RS_Structure_Are your paragraphs and sections building toward an argument? The Uneven U as a tool to check

A well-constructed argument is easy to recognize. Paragraphs and sections feel balanced between argument, evidence, and analysis, and readers can track a logical movement from one sentence or one paragraph to the next. But while writing a first draft, it is quite difficult to determine whether your sentences and paragraphs are building toward a logical and persuasive argument. In fact, crafting organized and logical paragraphs and sections is the work of revision (and often more than one round of it!). This exercise employs Eric Hayot’s theory of “The Uneven U” (more on that below) and asks you to isolate the opening, middle, and ending sentences of your paragraph or the opening, middle, and ending paragraphs of your section to see if they are doing the work they are supposed to be doing.

Writers must understand the function of each sentence within a paragraph and each paragraph within a section. Luckily, most academic writing follows a predictable pattern, one that Eric Hayot, author of The Elements of Academic Style, calls “The Uneven U.” As Hayot explains, the most effective paragraphs and sections open with a general statement, move to provide evidence for the claim, and then summarize and extend the evidence before moving on to make an abstract conclusion. Hayot breaks down an analytical paragraph into sentences, each with its own function, which he categorizes into a series of levels:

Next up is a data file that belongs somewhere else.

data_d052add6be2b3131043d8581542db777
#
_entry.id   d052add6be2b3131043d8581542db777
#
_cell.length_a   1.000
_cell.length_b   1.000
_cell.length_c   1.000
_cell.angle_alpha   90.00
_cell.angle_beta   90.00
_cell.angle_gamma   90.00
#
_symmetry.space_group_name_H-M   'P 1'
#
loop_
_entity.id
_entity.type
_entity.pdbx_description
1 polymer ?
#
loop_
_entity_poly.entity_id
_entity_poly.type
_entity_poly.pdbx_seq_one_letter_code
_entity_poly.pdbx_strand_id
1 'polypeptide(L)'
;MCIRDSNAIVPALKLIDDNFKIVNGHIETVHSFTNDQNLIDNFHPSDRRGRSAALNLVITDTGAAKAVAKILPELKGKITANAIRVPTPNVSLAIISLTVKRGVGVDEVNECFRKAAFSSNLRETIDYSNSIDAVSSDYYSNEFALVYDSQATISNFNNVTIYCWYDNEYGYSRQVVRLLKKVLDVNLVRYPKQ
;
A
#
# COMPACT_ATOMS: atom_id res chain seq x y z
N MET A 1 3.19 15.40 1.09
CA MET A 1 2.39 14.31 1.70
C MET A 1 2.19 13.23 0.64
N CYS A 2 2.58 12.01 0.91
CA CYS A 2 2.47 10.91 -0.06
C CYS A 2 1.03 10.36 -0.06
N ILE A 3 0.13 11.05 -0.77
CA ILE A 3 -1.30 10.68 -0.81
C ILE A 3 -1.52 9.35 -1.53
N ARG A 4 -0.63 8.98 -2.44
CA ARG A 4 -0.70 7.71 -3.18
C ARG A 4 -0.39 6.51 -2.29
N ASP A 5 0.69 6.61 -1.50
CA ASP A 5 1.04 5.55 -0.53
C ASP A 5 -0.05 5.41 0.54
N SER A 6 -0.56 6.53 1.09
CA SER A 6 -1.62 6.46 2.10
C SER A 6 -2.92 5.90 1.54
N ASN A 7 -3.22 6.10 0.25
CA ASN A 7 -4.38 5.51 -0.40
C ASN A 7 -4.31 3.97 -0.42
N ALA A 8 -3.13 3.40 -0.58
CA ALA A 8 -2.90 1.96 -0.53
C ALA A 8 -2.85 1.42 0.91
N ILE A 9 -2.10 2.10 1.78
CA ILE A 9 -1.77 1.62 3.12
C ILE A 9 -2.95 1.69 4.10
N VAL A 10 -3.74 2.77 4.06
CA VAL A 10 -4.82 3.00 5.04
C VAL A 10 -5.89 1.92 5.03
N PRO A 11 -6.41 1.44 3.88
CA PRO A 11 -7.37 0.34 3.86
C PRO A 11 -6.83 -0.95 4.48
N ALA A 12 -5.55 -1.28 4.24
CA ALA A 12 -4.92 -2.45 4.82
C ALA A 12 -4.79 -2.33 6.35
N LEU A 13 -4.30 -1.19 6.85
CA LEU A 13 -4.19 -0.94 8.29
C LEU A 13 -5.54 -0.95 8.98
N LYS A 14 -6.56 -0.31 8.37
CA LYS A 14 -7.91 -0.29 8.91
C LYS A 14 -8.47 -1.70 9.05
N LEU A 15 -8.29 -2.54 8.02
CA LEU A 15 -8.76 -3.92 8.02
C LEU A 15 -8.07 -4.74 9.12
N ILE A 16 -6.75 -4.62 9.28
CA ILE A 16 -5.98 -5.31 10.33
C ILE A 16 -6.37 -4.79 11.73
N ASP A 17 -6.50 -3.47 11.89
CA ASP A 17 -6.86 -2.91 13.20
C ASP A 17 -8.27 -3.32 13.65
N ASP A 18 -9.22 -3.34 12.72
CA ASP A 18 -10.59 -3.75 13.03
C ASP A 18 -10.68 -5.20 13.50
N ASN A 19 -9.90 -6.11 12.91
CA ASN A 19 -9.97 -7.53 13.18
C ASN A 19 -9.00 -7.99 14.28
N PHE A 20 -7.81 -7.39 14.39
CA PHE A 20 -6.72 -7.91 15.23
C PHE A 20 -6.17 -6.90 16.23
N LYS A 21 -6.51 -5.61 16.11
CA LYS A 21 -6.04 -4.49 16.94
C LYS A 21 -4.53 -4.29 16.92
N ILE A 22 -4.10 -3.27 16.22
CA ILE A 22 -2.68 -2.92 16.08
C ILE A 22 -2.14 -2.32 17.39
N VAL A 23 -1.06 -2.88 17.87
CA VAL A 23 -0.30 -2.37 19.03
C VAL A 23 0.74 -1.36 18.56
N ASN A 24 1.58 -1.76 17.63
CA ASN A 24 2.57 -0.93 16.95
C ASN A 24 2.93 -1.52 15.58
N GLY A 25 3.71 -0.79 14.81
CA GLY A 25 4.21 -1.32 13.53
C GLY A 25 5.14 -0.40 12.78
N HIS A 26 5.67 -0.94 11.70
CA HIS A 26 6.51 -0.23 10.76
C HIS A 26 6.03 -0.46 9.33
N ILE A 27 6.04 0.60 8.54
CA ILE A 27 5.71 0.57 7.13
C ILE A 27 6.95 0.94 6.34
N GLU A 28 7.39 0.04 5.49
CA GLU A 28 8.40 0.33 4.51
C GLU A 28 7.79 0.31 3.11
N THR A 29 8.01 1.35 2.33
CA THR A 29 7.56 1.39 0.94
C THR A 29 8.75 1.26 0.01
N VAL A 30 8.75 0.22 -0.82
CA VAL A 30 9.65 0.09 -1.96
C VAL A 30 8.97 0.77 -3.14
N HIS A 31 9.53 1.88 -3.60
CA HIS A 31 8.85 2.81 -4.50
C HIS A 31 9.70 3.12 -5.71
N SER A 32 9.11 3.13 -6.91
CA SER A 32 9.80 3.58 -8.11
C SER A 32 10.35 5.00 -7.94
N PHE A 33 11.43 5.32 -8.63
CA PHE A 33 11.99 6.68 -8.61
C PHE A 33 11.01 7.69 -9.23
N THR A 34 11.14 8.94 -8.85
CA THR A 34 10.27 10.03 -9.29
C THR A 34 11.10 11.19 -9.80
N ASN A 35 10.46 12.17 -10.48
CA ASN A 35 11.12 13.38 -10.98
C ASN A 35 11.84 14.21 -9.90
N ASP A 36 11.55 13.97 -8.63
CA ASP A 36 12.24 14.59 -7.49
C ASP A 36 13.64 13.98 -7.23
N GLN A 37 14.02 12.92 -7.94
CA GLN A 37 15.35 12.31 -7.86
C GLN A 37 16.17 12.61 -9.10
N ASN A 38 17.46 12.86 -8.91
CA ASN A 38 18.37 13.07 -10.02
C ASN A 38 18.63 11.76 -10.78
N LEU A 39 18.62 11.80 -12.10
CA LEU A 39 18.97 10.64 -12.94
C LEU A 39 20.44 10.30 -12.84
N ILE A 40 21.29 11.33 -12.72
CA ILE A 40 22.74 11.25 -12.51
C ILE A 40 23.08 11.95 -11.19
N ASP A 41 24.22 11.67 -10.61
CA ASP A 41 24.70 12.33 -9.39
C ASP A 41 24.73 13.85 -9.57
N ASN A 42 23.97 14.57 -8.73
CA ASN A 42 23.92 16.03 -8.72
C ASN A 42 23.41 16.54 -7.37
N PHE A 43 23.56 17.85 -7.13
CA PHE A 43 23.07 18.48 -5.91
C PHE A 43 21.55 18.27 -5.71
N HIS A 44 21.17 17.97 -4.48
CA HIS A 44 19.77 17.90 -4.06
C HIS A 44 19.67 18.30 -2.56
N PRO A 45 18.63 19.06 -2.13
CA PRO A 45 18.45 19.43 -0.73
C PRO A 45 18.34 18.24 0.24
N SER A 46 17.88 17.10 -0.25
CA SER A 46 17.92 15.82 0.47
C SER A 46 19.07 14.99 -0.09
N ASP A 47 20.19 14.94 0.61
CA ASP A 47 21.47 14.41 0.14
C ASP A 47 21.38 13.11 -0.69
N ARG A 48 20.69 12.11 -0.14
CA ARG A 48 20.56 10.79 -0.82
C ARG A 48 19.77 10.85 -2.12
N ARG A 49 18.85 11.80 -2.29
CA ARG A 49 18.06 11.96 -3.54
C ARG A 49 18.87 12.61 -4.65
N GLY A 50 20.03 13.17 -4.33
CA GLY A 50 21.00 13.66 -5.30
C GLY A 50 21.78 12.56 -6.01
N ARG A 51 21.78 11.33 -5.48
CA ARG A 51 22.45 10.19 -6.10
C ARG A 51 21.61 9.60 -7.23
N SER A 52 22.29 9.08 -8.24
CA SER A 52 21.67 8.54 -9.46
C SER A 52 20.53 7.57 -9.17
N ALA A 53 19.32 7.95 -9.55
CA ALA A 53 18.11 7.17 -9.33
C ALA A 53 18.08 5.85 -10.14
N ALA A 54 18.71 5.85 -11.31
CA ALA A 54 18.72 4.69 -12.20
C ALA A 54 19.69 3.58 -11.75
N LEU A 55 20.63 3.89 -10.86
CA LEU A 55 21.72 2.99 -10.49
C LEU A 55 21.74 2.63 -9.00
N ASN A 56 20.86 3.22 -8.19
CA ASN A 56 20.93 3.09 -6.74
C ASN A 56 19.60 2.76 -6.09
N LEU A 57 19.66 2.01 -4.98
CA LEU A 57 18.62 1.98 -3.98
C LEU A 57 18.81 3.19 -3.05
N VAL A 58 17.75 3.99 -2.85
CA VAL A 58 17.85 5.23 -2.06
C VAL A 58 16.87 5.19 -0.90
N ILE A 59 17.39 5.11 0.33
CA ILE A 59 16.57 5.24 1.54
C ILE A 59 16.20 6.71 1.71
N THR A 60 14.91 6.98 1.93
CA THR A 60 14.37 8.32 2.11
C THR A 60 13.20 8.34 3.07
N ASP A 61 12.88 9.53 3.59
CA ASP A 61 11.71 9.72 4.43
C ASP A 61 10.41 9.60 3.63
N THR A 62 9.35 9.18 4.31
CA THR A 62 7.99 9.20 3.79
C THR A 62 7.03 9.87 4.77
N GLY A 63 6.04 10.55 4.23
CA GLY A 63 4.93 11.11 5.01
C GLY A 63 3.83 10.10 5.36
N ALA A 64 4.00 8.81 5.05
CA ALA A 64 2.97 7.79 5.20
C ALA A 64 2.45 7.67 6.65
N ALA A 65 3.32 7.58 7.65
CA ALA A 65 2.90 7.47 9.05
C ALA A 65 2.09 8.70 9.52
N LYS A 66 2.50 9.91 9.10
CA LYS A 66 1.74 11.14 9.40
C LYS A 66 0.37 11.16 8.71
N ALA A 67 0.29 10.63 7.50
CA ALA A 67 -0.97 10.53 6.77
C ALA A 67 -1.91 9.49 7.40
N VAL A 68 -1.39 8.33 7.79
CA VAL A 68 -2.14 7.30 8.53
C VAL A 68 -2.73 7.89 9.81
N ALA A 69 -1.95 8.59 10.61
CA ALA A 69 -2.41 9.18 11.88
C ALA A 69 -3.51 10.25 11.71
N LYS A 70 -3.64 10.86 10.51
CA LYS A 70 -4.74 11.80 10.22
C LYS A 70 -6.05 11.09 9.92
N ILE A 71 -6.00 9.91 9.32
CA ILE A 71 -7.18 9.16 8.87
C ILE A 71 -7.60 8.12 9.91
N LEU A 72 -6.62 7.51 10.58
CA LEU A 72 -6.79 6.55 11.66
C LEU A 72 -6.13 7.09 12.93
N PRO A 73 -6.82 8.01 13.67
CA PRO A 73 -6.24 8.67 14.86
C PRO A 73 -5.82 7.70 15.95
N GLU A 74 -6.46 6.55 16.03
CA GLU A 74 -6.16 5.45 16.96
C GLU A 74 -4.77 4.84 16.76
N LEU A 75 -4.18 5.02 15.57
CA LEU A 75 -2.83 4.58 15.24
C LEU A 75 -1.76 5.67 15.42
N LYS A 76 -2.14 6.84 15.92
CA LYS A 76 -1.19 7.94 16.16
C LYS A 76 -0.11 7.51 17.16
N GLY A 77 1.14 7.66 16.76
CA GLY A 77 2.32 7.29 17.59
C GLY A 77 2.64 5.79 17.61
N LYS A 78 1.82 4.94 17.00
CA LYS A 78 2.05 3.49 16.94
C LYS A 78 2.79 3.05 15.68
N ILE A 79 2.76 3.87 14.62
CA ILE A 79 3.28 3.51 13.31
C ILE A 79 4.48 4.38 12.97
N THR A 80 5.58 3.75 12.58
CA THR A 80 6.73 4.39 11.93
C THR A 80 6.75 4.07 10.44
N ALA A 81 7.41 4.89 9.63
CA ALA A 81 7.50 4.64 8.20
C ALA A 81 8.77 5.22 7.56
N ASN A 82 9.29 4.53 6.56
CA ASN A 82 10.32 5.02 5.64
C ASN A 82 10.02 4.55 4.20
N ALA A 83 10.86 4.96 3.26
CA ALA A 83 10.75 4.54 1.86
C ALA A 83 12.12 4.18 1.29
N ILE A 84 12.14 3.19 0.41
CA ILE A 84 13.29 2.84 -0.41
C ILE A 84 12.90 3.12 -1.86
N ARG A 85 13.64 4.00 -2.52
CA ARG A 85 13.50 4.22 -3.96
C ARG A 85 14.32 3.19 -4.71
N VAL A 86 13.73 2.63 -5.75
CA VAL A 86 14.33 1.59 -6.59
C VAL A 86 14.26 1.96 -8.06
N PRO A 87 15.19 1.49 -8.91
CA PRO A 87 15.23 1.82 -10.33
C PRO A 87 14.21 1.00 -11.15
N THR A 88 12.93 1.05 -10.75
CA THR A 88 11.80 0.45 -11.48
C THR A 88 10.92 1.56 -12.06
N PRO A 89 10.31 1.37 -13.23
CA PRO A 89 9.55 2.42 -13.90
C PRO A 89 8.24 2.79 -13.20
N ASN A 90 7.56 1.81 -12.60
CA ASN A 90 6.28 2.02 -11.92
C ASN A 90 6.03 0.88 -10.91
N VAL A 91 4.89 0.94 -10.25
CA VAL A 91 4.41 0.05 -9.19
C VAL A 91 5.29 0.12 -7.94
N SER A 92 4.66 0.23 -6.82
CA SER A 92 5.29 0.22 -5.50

5 abstract, general; oriented toward a solution or conclusion

4 less general; oriented toward a problem; pulls ideas together

3 conceptual summary; draws together two or more pieces of evidence, or introduces a broad example

2 description; plain or interpretive summary; establishing shot

1 concrete; evidentiary; raw, unmediated data or information

We have included some examples below, but in general, a well-constructed paragraph or section moves something like this: It generally starts with a 4, moves to a 3 then a 2 and a 1, and then back up the ladder from a 2 all the way up to a 5. Some sentences will fit squarely into one category, while others might start as a 3 or a 2 and move up to a 4 or a 3.


1) Isolate a single paragraph or section in your work. Read each sentence/paragraph slowly and in relation to the text that comes before and after. Using Hayot’s categories of 1-5, assign each sentence/paragraph a level (some might be a mixture of two levels). Take a step back and look at the first half of your paragraph/section. Are the sentences/paragraphs becoming incrementally more specific, and can you isolate the most specific sentence/paragraph you have (it should be a level 1, evidence)? Now do the same with the last half of your paragraph/section — are the sentences/paragraphs becoming incrementally more general? If not, begin the revision process by reorganizing and rephrasing your sentences and paragraphs so that there is a seamless movement from general to specific to even more general.
2) Isolate the last sentence of each paragraph or the last paragraph of each section. Now read through them — are they thinking bigger as a whole? Then isolate the first sentence of each paragraph or the first paragraph of each section. Now read through them — are they thinking bigger but not as general as the last sentence/paragraph you just analyzed?
3) See our exercise First Last Sentence for another method to ensure that your paper follows the Uneven U.


Below, you’ll find two paragraphs — one from the humanities and one from the social sciences — that feature variations of the Uneven U. We have labeled each sentence so that you can see the Uneven U in action.

Uneven U
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